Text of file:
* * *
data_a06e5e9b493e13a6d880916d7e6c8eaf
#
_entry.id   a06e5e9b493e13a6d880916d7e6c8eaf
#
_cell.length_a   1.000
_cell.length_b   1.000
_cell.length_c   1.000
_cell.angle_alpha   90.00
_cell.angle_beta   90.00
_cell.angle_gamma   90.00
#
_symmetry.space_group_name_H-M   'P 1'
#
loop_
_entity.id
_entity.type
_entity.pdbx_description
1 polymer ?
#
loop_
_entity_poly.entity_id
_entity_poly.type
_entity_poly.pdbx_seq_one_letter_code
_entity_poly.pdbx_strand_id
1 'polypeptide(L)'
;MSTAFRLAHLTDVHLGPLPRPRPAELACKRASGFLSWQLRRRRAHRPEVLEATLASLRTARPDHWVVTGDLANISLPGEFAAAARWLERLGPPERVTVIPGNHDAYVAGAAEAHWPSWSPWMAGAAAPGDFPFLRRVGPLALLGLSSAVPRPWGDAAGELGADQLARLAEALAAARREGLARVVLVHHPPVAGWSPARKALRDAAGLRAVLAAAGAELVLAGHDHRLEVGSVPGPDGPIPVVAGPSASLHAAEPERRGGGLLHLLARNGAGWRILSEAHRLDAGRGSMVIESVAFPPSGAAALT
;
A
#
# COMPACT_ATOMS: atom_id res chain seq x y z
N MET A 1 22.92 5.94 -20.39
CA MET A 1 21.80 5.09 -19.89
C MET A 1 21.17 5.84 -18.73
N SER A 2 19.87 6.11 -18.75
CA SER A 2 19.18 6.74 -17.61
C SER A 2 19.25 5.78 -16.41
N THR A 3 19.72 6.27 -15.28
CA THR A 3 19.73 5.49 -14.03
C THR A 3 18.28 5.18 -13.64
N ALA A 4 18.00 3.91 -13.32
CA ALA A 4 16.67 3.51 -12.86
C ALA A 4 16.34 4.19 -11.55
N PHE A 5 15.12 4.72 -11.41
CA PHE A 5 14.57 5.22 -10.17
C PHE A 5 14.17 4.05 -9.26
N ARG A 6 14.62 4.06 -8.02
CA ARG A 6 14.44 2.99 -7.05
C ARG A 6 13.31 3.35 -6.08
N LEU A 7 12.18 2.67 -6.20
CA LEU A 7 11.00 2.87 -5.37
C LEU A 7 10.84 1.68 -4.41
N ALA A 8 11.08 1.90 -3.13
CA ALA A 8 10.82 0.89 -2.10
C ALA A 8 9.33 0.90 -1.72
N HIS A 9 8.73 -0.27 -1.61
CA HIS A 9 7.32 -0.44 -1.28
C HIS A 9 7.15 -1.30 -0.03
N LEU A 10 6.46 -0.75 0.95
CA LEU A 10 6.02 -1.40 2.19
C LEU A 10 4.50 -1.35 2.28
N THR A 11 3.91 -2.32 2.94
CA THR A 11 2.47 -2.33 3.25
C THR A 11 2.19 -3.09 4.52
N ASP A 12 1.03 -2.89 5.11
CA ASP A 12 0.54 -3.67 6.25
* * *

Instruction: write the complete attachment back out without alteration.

data_a06e5e9b493e13a6d880916d7e6c8eaf
#
_entry.id   a06e5e9b493e13a6d880916d7e6c8eaf
#
_cell.length_a   1.000
_cell.length_b   1.000
_cell.length_c   1.000
_cell.angle_alpha   90.00
_cell.angle_beta   90.00
_cell.angle_gamma   90.00
#
_symmetry.space_group_name_H-M   'P 1'
#
loop_
_entity.id
_entity.type
_entity.pdbx_description
1 polymer ?
#
loop_
_entity_poly.entity_id
_entity_poly.type
_entity_poly.pdbx_seq_one_letter_code
_entity_poly.pdbx_strand_id
1 'polypeptide(L)'
;MSTAFRLAHLTDVHLGPLPRPRPAELACKRASGFLSWQLRRRRAHRPEVLEATLASLRTARPDHWVVTGDLANISLPGEFAAAARWLERLGPPERVTVIPGNHDAYVAGAAEAHWPSWSPWMAGAAAPGDFPFLRRVGPLALLGLSSAVPRPWGDAAGELGADQLARLAEALAAARREGLARVVLVHHPPVAGWSPARKALRDAAGLRAVLAAAGAELVLAGHDHRLEVGSVPGPDGPIPVVAGPSASLHAAEPERRGGGLLHLLARNGAGWRILSEAHRLDAGRGSMVIESVAFPPSGAAALT
;
A
#
# COMPACT_ATOMS: atom_id res chain seq x y z
N MET A 1 22.92 5.94 -20.39
CA MET A 1 21.80 5.09 -19.89
C MET A 1 21.17 5.84 -18.73
N SER A 2 19.87 6.11 -18.75
CA SER A 2 19.18 6.74 -17.61
C SER A 2 19.25 5.78 -16.41
N THR A 3 19.72 6.27 -15.28
CA THR A 3 19.73 5.49 -14.03
C THR A 3 18.28 5.18 -13.64
N ALA A 4 18.00 3.91 -13.32
CA ALA A 4 16.67 3.51 -12.86
C ALA A 4 16.34 4.19 -11.55
N PHE A 5 15.12 4.72 -11.41
CA PHE A 5 14.57 5.22 -10.17
C PHE A 5 14.17 4.05 -9.26
N ARG A 6 14.62 4.06 -8.02
CA ARG A 6 14.44 2.99 -7.05
C ARG A 6 13.31 3.35 -6.08
N LEU A 7 12.18 2.67 -6.20
CA LEU A 7 11.00 2.87 -5.37
C LEU A 7 10.84 1.68 -4.41
N ALA A 8 11.08 1.90 -3.13
CA ALA A 8 10.82 0.89 -2.10
C ALA A 8 9.33 0.90 -1.72
N HIS A 9 8.73 -0.27 -1.61
CA HIS A 9 7.32 -0.44 -1.28
C HIS A 9 7.15 -1.30 -0.03
N LEU A 10 6.46 -0.75 0.95
CA LEU A 10 6.02 -1.40 2.19
C LEU A 10 4.50 -1.35 2.28
N THR A 11 3.91 -2.32 2.94
CA THR A 11 2.47 -2.33 3.25
C THR A 11 2.19 -3.09 4.52
N ASP A 12 1.03 -2.89 5.11
CA ASP A 12 0.54 -3.67 6.25